Bruce McShan, owner of McShan Florist in Dallas, Texas, is planning 70th anniversary events for his business. He’s thinking of inviting everyone who has ever worked for the company to dinner, and he’s toying with the idea of a community picnic.
In 1948, his dad – whose love of ﬂowers started when he earned pennies working in a Dallas ﬂorist shop during high school – bought the ﬂower shop on the outskirts of the city. Three weeks later, Bruce was born. McShan’s is still in the same location, albeit much larger, at 2,700 square feet, with revenues in the multimillions. Bruce is also still there, albeit with a much larger white Stetson!
I caught up with Bruce, not only to hear about his legendary business and community success story but also to learn how the early adoption and ongoing use of technology has been key to the McShan success.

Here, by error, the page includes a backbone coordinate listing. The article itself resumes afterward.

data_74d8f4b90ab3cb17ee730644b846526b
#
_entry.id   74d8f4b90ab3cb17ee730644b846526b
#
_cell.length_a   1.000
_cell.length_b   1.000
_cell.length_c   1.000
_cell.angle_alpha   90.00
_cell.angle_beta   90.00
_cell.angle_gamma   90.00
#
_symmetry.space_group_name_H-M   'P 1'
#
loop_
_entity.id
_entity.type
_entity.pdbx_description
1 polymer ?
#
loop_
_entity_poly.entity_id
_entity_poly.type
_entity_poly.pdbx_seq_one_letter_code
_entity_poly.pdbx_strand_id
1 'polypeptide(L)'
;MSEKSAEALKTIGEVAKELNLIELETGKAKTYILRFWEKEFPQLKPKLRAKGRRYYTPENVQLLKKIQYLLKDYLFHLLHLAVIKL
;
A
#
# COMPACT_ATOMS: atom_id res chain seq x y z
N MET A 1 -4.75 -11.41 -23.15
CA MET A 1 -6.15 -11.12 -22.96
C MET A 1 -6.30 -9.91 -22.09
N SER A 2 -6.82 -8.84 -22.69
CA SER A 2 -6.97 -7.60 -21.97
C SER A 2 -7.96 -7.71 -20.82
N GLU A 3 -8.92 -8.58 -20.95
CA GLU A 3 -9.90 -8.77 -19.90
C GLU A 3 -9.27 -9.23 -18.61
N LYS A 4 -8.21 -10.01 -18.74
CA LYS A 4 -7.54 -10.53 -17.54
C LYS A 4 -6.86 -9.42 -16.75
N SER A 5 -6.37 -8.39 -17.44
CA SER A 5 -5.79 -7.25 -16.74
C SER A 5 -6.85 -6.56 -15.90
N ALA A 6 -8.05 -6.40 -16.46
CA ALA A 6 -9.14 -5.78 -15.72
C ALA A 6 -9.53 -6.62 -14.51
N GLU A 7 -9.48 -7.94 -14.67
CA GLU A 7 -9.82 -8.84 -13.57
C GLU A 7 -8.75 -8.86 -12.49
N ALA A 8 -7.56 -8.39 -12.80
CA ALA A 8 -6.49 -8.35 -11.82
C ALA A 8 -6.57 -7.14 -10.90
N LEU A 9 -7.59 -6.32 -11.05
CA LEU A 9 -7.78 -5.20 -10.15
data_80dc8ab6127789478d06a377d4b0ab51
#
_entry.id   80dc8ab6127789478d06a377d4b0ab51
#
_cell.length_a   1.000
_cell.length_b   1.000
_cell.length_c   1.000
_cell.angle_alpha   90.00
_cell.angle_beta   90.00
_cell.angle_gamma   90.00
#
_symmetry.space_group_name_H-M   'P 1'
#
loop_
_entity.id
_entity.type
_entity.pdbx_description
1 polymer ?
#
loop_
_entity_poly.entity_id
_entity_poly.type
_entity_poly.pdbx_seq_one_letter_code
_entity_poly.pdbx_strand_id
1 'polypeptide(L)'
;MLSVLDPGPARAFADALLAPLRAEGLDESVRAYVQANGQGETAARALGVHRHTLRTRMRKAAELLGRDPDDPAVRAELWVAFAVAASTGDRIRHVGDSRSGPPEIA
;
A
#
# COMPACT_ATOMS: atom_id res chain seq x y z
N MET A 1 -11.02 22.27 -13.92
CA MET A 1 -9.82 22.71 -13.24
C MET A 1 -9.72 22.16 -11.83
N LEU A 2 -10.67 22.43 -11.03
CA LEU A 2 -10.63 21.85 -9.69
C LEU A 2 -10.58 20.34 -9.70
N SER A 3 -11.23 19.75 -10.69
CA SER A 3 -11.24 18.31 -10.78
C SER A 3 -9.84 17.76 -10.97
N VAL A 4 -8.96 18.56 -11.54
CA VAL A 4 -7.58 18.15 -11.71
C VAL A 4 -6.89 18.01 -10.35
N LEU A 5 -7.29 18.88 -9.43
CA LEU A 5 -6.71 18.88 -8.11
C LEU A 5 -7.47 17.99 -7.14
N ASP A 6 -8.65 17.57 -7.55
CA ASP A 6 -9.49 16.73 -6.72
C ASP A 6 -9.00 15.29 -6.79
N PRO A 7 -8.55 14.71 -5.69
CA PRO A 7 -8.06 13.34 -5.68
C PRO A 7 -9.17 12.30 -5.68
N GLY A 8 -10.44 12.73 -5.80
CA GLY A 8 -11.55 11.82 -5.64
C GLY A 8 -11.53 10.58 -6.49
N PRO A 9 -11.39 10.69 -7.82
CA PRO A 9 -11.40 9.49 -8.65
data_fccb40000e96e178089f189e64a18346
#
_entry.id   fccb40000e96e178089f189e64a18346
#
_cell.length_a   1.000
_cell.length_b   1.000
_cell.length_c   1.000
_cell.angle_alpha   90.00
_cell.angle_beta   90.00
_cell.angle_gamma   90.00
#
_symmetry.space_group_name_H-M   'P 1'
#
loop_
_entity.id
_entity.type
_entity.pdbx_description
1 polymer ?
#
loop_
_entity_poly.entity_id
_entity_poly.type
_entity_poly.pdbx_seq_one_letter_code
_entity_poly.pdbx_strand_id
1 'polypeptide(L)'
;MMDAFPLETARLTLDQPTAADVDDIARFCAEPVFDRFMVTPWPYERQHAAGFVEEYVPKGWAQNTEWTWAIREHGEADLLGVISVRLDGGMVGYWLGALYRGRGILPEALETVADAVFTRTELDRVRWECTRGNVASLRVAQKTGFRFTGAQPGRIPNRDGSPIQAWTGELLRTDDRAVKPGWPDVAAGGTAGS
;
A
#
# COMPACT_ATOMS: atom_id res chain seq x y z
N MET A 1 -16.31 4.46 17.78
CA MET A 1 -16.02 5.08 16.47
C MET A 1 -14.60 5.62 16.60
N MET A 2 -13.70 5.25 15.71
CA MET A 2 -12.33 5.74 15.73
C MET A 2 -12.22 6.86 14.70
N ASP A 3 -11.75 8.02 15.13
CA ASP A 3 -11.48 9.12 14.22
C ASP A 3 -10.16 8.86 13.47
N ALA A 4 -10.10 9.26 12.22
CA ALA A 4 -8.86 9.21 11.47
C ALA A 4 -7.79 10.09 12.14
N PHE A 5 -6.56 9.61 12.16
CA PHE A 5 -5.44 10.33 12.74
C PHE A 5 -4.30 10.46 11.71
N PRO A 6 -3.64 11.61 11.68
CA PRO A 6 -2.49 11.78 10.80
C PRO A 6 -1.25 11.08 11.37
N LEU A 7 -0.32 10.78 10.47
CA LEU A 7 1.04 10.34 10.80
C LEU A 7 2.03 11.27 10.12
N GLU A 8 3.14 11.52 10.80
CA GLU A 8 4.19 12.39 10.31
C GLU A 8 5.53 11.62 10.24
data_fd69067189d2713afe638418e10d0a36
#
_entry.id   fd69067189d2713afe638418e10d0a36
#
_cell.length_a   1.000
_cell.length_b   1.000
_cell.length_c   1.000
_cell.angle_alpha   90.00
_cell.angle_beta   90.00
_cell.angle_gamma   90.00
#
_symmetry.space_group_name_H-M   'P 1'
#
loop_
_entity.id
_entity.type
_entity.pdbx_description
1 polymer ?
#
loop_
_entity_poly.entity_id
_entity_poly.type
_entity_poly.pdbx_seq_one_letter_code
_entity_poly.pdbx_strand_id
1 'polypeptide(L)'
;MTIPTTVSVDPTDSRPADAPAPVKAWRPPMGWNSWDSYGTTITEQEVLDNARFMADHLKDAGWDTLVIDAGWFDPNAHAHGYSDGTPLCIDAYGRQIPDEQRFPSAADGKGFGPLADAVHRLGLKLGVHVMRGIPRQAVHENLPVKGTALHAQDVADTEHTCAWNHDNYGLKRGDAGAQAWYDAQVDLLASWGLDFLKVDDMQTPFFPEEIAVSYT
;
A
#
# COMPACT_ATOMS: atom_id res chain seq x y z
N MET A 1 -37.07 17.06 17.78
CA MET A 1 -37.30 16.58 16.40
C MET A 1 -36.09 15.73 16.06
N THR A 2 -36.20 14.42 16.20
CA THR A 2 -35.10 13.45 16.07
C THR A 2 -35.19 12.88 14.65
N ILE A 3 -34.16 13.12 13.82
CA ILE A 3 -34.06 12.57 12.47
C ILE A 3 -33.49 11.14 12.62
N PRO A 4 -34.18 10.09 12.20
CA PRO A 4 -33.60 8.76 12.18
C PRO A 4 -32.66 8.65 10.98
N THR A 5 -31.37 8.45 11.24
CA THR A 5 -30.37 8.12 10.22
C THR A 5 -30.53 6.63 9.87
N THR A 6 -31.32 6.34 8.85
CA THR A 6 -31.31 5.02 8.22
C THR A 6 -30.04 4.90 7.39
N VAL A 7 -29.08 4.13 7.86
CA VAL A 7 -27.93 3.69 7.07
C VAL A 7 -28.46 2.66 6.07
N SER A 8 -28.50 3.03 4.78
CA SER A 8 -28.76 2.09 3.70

Q: What are your earliest memories of contributing to the floral work of your family business?
I was really young, maybe four or ﬁve, and with both my parents working in the shop, of course, they brought my brother and me to work. They used to assign us to a delivery driver, and we’d sit in the back of the truck on the spare tire. We’d each go with the driver and knock on the doors and help present the ﬂowers.
Another great early memory was going with the team to decorate the Neiman Marcus ﬂagship store in downtown Dallas. From 1956 through the 1970s, McShan Florist transformed the store with ﬂoral masterpieces for the holidays, events and special occasions. It was super fun and exciting for me.
Q: Many people born into a business don’t stay. What has kept you?